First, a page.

After founding Bookham and chairing Kotura, Rickman founded Rockley Photonics in 2013 to address the expanding markets in the data center and sensing with the new economic possibilities of fabless manufacturing. "We went to the development foundries and production foundries who were ready to work with us," Rickman said.
The company has now started shipping first examples of its first product, a Transmit-Receive Optical Sub-Assembly (TROSA) for data communication that operates at 100Gbps. Rockley has spent the time up until this product launch creating a silicon photonics platform but that does not mean that every photonic operation can and should be made in silicon, Rickman said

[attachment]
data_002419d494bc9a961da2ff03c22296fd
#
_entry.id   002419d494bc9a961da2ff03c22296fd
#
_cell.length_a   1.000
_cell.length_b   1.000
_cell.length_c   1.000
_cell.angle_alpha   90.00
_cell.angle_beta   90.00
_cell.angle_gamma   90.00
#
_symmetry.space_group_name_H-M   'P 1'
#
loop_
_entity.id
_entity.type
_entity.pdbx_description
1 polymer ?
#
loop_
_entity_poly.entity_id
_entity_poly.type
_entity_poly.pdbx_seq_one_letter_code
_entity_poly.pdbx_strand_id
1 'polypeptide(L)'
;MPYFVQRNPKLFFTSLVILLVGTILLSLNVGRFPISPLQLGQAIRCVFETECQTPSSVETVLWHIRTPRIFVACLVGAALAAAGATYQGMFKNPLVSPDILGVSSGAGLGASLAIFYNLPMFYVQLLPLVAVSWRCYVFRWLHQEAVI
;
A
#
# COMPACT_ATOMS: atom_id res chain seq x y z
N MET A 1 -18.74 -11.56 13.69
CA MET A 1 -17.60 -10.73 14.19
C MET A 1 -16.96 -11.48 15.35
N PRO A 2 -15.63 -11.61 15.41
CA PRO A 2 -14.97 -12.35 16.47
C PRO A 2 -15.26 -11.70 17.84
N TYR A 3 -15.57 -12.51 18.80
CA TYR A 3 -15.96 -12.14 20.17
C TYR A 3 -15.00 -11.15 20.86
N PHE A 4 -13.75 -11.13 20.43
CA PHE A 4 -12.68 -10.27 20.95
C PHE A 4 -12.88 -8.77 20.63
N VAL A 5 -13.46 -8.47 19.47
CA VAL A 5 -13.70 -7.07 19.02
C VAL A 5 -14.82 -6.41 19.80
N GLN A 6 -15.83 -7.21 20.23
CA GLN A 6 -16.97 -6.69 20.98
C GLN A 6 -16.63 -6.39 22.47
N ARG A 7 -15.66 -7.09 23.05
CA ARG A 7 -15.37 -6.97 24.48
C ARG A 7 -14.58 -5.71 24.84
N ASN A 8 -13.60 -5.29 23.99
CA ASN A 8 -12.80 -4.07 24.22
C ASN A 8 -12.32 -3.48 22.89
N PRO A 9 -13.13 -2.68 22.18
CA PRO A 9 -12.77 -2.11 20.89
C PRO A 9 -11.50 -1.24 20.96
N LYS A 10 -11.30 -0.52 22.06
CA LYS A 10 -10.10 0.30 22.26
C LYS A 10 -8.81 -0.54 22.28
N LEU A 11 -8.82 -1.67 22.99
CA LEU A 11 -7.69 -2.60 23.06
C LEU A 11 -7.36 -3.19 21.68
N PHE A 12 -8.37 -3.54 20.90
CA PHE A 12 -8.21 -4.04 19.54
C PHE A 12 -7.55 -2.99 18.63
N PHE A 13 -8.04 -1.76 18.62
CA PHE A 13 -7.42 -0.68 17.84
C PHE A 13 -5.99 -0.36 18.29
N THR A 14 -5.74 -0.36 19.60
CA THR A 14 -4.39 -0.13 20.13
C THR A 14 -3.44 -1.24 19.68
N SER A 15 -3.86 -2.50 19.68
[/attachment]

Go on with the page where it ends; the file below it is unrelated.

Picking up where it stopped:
The platform should comprise waveguides on silicon, but also III-V lasers, optical fiber self-aligning insertion structures, microelectronics and packaging. Rickman argues that the silicon photonics platform should be essentially planar, easily automated for low cost but also use the best in class manufacturing processes for different functions.
Rockley hasn't yet revealed who is manufacturing the various parts of its photonics platform or performing the assembly operations but Rickman points out the second-tier foundries are more amenable to development collaboration.
Rickman goes further to indicate that many of the larger foundries are approaching silicon photonics with a different philosophy to Rockley's and one that ultimately he believes will not succeed.